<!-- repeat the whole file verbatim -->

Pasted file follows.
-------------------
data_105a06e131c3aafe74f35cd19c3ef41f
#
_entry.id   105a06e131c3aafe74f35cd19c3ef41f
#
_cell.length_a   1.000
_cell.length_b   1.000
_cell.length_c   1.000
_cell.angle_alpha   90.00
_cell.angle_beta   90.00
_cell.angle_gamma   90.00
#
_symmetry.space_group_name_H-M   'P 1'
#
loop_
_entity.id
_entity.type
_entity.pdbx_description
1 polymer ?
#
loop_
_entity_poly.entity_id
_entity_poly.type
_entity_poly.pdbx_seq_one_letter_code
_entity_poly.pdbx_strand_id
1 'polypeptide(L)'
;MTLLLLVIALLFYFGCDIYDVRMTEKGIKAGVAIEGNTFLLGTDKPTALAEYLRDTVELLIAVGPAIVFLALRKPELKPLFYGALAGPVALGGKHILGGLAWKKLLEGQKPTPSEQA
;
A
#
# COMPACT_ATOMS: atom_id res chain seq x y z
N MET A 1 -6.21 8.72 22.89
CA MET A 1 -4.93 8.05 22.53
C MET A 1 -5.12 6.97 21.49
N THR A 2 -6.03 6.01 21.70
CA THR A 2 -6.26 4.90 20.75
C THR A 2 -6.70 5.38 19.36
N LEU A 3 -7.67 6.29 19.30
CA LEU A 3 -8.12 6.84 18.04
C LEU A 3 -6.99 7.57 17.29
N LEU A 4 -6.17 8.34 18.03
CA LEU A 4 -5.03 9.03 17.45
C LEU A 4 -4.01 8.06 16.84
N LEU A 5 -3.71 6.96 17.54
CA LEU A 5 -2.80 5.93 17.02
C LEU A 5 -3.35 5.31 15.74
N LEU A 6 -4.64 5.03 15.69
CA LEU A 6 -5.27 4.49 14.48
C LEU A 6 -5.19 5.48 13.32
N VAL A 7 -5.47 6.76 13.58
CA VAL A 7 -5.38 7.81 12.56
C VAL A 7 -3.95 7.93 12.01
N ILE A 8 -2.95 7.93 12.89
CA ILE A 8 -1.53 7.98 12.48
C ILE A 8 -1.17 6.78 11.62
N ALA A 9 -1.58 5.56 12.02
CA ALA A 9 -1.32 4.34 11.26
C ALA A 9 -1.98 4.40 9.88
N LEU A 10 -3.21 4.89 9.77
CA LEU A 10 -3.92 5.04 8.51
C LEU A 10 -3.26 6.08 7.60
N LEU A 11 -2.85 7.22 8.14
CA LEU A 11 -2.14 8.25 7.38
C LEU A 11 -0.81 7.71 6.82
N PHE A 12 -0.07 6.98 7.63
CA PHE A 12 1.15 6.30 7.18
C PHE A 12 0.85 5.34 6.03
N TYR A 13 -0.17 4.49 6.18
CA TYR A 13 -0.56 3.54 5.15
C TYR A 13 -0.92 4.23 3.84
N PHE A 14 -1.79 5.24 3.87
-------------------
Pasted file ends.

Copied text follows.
data_105a06e131c3aafe74f35cd19c3ef41f
#
_entry.id   105a06e131c3aafe74f35cd19c3ef41f
#
_cell.length_a   1.000
_cell.length_b   1.000
_cell.length_c   1.000
_cell.angle_alpha   90.00
_cell.angle_beta   90.00
_cell.angle_gamma   90.00
#
_symmetry.space_group_name_H-M   'P 1'
#
loop_
_entity.id
_entity.type
_entity.pdbx_description
1 polymer ?
#
loop_
_entity_poly.entity_id
_entity_poly.type
_entity_poly.pdbx_seq_one_letter_code
_entity_poly.pdbx_strand_id
1 'polypeptide(L)'
;MTLLLLVIALLFYFGCDIYDVRMTEKGIKAGVAIEGNTFLLGTDKPTALAEYLRDTVELLIAVGPAIVFLALRKPELKPLFYGALAGPVALGGKHILGGLAWKKLLEGQKPTPSEQA
;
A
#
# COMPACT_ATOMS: atom_id res chain seq x y z
N MET A 1 -6.21 8.72 22.89
CA MET A 1 -4.93 8.05 22.53
C MET A 1 -5.12 6.97 21.49
N THR A 2 -6.03 6.01 21.70
CA THR A 2 -6.26 4.90 20.75
C THR A 2 -6.70 5.38 19.36
N LEU A 3 -7.67 6.29 19.30
CA LEU A 3 -8.12 6.84 18.04
C LEU A 3 -6.99 7.57 17.29
N LEU A 4 -6.17 8.34 18.03
CA LEU A 4 -5.03 9.03 17.45
C LEU A 4 -4.01 8.06 16.84
N LEU A 5 -3.71 6.96 17.54
CA LEU A 5 -2.80 5.93 17.02
C LEU A 5 -3.35 5.31 15.74
N LEU A 6 -4.64 5.03 15.69
CA LEU A 6 -5.27 4.49 14.48
C LEU A 6 -5.19 5.48 13.32
N VAL A 7 -5.47 6.76 13.58
CA VAL A 7 -5.38 7.81 12.56
C VAL A 7 -3.95 7.93 12.01
N ILE A 8 -2.95 7.93 12.89
CA ILE A 8 -1.53 7.98 12.48
C ILE A 8 -1.17 6.78 11.62
N ALA A 9 -1.58 5.56 12.02
CA ALA A 9 -1.32 4.34 11.26
C ALA A 9 -1.98 4.40 9.88
N LEU A 10 -3.21 4.89 9.77
CA LEU A 10 -3.92 5.04 8.51
C LEU A 10 -3.26 6.08 7.60
N LEU A 11 -2.85 7.22 8.14
CA LEU A 11 -2.14 8.25 7.38
C LEU A 11 -0.81 7.71 6.82
N PHE A 12 -0.07 6.98 7.63
CA PHE A 12 1.15 6.30 7.18
C PHE A 12 0.85 5.34 6.03
N TYR A 13 -0.17 4.49 6.18
CA TYR A 13 -0.56 3.54 5.15
C TYR A 13 -0.92 4.23 3.84
N PHE A 14 -1.79 5.24 3.87